Writer’s Workshop: Moving South

I went to work for a company that was based in Atlanta in 1984. I worked out of the Chicago office, and that’s usually where I was, out of the office. By the end of 1986 I was tired and wanted to get off the road. With this company, the only way you did that was to move to the corporate office in Atlanta.

I went home after a trip to Atlanta, and told Mary that I’d like to move there. She was at first resistant to the idea: she had lived in Chicago all her life, as I had, and we lived upstairs from her parents. Plus, she had just started working on her Master’s in Library Science. We went back and forth on it, but eventually she agreed.

I started talking to the transfer coordinator in Chicago (i.e. the recruiter), and learned the procedure for making a transfer happen. Eventually, Mary and I would come here so that I could meet with the people at work and she could start working with a real estate agent to find us a place to live. They put us up in the hotel we always stayed at when in Atlanta, which was within a couple of blocks of the office, and I walked up there for my interviews.

The first day, I got back to the hotel before Mary. I was just relaxing when she came in. She didn’t say a word, but fell face-forward on the bed, not saying anything. After about 20 minutes, she got up, ran to the bathroom and threw up. I guess the real estate agent (who was a nice woman, don’t get me wrong) was under the impression that we wanted to pay much more than we actually were for a house. We sat down and I offered to forget the whole thing, go home, and likely look for a new job, but she didn’t want to do that. She was willing to make the move. I suggested that she sit down with the agent and tell her that we were thinking much less expensive, and that if she were unwilling to do that, we would ask to speak to another agent.

I came back to the hotel the next day and she was actually excited: she had found three houses that were all great candidates. One was a ranch-style house, the other two split-levels, and that the agent would be coming for us the next morning (Saturday) to take us so I could see them.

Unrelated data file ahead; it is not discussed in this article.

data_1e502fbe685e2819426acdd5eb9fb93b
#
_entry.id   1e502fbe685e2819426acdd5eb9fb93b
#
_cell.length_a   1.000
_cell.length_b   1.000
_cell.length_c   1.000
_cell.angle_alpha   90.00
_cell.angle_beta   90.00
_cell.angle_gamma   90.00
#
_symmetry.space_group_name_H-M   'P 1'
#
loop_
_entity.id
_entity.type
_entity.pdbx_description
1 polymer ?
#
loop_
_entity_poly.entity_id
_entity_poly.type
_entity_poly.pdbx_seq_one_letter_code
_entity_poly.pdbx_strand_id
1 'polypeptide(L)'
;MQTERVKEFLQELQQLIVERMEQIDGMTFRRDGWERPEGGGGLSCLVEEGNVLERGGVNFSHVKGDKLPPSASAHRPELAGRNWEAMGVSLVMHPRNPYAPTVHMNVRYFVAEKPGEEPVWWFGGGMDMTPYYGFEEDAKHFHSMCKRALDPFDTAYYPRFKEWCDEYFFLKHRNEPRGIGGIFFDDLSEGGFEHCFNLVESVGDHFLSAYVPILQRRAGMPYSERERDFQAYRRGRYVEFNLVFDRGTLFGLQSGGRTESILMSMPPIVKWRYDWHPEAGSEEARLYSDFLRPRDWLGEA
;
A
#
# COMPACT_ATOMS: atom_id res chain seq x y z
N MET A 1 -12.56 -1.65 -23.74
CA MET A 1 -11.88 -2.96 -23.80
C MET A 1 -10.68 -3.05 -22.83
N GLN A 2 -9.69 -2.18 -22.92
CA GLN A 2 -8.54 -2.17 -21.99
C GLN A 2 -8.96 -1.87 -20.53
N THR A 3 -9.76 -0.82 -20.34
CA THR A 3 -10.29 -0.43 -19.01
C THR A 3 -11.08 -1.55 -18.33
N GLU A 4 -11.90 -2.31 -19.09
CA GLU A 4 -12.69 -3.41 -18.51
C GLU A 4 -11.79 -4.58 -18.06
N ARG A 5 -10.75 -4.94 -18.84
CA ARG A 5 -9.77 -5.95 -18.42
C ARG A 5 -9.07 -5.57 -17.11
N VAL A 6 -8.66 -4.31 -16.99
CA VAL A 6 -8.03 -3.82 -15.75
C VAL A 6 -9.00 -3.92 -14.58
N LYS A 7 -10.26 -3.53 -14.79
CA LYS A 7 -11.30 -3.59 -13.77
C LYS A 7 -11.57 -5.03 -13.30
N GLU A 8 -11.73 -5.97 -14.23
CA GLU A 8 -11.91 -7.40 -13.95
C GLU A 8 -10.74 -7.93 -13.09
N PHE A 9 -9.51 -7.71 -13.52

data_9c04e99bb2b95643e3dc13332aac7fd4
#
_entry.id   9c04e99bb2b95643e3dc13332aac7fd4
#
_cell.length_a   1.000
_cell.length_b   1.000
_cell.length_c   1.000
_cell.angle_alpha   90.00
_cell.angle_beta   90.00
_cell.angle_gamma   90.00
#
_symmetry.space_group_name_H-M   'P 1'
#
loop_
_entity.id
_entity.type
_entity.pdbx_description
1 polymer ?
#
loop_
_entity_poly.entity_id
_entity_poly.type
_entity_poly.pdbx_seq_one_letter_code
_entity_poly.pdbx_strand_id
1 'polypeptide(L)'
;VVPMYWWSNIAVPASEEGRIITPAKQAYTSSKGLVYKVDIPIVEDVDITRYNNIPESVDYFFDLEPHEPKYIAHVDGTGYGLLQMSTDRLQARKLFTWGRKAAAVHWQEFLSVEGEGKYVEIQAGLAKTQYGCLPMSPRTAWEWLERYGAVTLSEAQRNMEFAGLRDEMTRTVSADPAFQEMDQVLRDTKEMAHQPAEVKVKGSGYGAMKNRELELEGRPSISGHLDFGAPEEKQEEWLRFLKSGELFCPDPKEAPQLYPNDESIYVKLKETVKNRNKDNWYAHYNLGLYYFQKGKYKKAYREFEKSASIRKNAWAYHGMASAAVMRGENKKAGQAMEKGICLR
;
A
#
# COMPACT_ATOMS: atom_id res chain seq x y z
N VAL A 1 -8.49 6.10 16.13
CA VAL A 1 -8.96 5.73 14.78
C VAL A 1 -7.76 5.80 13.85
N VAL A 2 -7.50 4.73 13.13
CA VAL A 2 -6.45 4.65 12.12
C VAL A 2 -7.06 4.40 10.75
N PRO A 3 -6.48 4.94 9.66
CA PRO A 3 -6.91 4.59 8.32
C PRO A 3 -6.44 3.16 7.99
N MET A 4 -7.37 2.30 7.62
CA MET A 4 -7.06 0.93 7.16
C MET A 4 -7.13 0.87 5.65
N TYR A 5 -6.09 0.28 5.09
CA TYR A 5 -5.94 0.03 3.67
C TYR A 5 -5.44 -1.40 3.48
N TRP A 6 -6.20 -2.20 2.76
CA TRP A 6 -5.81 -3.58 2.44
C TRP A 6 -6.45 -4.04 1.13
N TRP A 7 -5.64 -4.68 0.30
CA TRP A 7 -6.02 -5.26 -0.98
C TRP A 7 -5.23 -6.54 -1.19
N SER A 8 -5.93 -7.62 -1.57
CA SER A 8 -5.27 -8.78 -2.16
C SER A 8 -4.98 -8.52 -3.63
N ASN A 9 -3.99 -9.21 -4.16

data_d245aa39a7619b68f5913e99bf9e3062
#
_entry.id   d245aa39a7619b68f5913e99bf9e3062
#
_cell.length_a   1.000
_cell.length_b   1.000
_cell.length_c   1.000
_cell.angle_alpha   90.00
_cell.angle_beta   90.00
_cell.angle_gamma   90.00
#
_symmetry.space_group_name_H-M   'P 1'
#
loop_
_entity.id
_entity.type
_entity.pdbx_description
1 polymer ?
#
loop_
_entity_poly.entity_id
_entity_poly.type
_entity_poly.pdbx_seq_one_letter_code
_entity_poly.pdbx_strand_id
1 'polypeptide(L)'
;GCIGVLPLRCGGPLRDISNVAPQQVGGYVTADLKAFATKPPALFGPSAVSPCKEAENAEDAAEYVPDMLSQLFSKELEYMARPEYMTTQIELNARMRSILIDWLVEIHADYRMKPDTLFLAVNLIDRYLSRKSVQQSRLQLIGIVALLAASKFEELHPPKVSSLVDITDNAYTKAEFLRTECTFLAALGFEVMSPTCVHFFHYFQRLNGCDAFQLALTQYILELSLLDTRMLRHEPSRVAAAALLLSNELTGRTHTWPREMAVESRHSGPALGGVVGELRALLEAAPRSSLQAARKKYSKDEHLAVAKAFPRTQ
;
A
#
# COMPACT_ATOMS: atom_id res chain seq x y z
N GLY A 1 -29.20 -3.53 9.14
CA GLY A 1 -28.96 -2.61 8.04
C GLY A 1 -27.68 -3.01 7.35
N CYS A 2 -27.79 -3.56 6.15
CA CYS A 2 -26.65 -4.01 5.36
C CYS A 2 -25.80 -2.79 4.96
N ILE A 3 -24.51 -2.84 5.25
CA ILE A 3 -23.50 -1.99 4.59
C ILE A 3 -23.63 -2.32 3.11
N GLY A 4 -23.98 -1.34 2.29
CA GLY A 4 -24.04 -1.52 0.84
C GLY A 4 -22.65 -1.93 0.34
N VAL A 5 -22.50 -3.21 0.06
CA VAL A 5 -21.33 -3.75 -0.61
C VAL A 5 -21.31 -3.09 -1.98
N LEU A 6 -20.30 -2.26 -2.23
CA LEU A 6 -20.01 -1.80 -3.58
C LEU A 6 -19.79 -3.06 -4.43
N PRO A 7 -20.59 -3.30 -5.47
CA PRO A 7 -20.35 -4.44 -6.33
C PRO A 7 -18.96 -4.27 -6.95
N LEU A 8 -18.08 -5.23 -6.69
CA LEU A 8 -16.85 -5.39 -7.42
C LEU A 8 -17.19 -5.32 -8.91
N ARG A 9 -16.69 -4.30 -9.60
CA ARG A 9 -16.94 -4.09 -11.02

We weren’t especially enthused about the ranch house. It was a nice place, but not really what we had in mind. The second house was just about perfect. Then, I found a pen from my company somewhere in the house, and I asked the name of the people who lived there. Turns out the guy selling the house would be my boss. So that was out.

The third house was one that Mary and the agent hadn’t been able to see the day before. We were greeted by the current owners and their cat, and the more we looked at it, the better we liked it. We were in the master bedroom, and Mary said "John, this is perfect. Let’s make an offer."

To make a long story short, our offer was accepted, I chose one of the several jobs that were offered to me, we closed the last week of October 1987, the movers came on Halloween, and when they pulled out, so did we. We reached our new home at 3 AM Sunday and slept on the floor, because our furniture wouldn’t arrive for another couple of days…

22 thoughts on “Writer’s Workshop: Moving South

  1. Do you currently live in Atlanta? For some reason, I thought you were in Chicago this whole time. I love these stories about you and Mary as a young married couple. I’ve never moved out of state so I can only imagine how nerve-racking that might feel to leave everything behind, but definitely adventurous!

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    1. We left Chicago on Halloween 1987 and never moved back. I talk about Chicago a lot, but it’s the Chicago of my memories. I wouldn’t live there now if you paid me. It seems weird, but I’ve lived in Atlanta longer than Chicago…

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  2. Hopefully, life will take a long overdue turn for the better in 2022. We all have to hope for better days!

    Many wishes to Mary and you for a Happy, Healthy, New Year!

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  3. Hi John – lovely to hear the back story … Mary is definitely a keeper! So pleased you had a happy move down for that time in Atlanta … heartwarming story, after a rocky start! Cheers Hilary

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    1. Yes, it was. We weren’t going to stay in the apartment forever, and were at a point where we were already thinking about moving. I’m glad we did, because Illinois in general and Chicago in particular have had their troubles…

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      1. I hear ya about Illinois and Chicago. I am grateful we don’t live in the city of Atlanta. If’s a beautiful city but has its share of big city issues.

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        1. There are very few cities in this nation that don’t have serious problems with crime. Police departments in urban areas are badly understaffed and underbudgeted while the money goes to cronies of the politicians and to projects that are more window-dressing than anything…

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